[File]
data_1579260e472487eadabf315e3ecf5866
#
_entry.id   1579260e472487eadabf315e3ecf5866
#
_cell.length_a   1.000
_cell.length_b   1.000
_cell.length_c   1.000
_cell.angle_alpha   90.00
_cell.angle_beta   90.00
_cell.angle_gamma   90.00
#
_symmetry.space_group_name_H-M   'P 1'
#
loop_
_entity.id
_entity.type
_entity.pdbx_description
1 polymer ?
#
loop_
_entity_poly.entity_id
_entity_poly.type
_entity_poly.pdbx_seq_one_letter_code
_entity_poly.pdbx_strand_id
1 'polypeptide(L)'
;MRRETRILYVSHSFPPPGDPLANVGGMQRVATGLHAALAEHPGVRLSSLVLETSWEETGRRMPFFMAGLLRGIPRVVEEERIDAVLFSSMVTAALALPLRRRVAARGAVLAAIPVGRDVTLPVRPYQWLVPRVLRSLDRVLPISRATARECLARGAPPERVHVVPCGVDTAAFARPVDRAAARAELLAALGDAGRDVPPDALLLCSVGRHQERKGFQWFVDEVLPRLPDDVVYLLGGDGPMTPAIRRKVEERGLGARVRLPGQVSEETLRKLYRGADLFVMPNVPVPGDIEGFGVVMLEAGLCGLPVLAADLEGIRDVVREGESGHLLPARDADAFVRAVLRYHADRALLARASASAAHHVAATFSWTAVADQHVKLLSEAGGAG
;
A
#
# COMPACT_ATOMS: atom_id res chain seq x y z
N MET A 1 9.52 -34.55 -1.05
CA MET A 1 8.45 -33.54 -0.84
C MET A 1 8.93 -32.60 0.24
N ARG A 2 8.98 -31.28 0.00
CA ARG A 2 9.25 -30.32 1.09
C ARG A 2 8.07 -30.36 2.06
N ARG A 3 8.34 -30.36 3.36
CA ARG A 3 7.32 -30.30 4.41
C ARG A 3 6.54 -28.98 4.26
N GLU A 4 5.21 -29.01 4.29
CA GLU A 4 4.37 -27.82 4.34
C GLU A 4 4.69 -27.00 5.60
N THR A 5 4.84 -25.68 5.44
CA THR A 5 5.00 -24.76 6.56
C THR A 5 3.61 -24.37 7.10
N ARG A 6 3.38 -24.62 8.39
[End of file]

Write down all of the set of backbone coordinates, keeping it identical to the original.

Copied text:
data_1579260e472487eadabf315e3ecf5866
#
_entry.id   1579260e472487eadabf315e3ecf5866
#
_cell.length_a   1.000
_cell.length_b   1.000
_cell.length_c   1.000
_cell.angle_alpha   90.00
_cell.angle_beta   90.00
_cell.angle_gamma   90.00
#
_symmetry.space_group_name_H-M   'P 1'
#
loop_
_entity.id
_entity.type
_entity.pdbx_description
1 polymer ?
#
loop_
_entity_poly.entity_id
_entity_poly.type
_entity_poly.pdbx_seq_one_letter_code
_entity_poly.pdbx_strand_id
1 'polypeptide(L)'
;MRRETRILYVSHSFPPPGDPLANVGGMQRVATGLHAALAEHPGVRLSSLVLETSWEETGRRMPFFMAGLLRGIPRVVEEERIDAVLFSSMVTAALALPLRRRVAARGAVLAAIPVGRDVTLPVRPYQWLVPRVLRSLDRVLPISRATARECLARGAPPERVHVVPCGVDTAAFARPVDRAAARAELLAALGDAGRDVPPDALLLCSVGRHQERKGFQWFVDEVLPRLPDDVVYLLGGDGPMTPAIRRKVEERGLGARVRLPGQVSEETLRKLYRGADLFVMPNVPVPGDIEGFGVVMLEAGLCGLPVLAADLEGIRDVVREGESGHLLPARDADAFVRAVLRYHADRALLARASASAAHHVAATFSWTAVADQHVKLLSEAGGAG
;
A
#
# COMPACT_ATOMS: atom_id res chain seq x y z
N MET A 1 9.52 -34.55 -1.05
CA MET A 1 8.45 -33.54 -0.84
C MET A 1 8.93 -32.60 0.24
N ARG A 2 8.98 -31.28 0.00
CA ARG A 2 9.25 -30.32 1.09
C ARG A 2 8.07 -30.36 2.06
N ARG A 3 8.34 -30.36 3.36
CA ARG A 3 7.32 -30.30 4.41
C ARG A 3 6.54 -28.98 4.26
N GLU A 4 5.21 -29.01 4.29
CA GLU A 4 4.37 -27.82 4.34
C GLU A 4 4.69 -27.00 5.60
N THR A 5 4.84 -25.68 5.44
CA THR A 5 5.00 -24.76 6.56
C THR A 5 3.61 -24.37 7.10
N ARG A 6 3.38 -24.62 8.39